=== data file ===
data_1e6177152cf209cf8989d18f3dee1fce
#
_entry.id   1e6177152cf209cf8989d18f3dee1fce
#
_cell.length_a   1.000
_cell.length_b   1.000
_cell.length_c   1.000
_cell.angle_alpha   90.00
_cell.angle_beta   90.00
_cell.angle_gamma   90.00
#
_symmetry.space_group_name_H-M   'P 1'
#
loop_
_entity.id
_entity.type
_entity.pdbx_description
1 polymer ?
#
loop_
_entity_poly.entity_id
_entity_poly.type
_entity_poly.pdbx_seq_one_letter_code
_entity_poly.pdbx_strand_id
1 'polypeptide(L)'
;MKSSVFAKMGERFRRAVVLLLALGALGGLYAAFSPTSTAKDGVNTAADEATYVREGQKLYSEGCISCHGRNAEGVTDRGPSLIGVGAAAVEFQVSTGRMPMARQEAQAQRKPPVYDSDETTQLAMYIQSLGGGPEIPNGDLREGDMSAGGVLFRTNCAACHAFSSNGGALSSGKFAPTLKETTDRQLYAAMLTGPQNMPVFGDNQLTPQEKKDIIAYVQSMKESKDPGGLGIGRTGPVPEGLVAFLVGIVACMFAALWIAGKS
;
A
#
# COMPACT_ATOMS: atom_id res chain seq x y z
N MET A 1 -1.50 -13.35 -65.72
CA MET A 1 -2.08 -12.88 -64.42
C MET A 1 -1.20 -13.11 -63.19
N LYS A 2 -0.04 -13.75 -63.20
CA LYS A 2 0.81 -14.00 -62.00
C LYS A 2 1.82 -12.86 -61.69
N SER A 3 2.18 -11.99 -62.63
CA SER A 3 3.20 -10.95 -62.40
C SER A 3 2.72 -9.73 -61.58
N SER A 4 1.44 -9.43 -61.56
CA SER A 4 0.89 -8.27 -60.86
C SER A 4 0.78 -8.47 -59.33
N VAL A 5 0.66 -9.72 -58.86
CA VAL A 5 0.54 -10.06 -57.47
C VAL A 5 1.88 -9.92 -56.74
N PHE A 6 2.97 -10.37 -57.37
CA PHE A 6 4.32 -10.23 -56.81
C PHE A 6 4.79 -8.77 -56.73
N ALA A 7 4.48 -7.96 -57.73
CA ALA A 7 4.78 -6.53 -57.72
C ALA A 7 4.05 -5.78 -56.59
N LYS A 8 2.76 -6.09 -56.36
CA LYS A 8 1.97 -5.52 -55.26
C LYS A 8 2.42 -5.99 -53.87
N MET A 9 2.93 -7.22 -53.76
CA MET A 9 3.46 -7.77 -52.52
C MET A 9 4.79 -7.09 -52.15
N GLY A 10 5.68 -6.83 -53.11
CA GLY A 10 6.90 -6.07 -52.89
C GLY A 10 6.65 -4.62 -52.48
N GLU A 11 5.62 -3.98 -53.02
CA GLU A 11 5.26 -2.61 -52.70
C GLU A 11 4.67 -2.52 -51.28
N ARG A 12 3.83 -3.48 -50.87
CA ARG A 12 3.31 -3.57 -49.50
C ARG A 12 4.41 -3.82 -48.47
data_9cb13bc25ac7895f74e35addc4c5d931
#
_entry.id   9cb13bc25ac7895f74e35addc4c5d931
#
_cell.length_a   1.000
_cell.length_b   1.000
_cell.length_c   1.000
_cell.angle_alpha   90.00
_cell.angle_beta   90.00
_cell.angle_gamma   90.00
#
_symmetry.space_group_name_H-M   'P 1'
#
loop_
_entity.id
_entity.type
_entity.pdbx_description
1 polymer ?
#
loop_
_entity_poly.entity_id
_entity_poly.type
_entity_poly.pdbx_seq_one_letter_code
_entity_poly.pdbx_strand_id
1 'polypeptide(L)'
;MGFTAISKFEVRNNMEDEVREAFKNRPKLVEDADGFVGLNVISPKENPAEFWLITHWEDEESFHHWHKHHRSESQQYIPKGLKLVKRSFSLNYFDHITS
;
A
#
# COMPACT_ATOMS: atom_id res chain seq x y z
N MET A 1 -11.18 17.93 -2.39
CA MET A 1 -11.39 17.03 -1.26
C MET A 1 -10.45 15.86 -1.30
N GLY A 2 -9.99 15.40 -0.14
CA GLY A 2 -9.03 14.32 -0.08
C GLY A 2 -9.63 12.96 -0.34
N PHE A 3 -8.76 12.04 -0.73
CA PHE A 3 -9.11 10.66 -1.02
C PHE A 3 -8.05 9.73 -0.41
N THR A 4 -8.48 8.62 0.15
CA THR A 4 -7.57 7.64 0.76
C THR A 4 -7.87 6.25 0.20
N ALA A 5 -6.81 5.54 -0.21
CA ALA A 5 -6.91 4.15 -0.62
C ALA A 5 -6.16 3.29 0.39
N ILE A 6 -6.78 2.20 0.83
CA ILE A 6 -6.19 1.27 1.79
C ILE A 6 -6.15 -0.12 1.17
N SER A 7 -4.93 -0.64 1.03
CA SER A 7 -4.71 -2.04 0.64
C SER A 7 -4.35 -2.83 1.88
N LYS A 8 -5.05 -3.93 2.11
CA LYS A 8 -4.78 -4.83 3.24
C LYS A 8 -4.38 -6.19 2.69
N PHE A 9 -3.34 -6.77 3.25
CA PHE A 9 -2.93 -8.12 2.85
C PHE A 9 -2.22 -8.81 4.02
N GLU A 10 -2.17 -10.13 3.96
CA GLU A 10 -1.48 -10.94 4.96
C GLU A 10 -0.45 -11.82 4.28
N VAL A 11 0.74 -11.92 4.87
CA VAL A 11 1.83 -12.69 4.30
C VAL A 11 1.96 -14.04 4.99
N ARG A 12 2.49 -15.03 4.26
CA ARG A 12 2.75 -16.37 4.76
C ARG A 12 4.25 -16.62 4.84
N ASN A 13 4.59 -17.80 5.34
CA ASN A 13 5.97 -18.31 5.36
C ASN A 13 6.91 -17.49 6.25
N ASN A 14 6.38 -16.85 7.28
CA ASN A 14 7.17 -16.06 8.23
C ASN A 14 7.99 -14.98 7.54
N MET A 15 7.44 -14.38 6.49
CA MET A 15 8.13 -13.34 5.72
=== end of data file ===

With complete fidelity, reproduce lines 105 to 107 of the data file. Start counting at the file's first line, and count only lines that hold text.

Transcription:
C PHE A 3 -8.05 9.73 -0.41
N THR A 4 -8.48 8.62 0.15
CA THR A 4 -7.57 7.64 0.76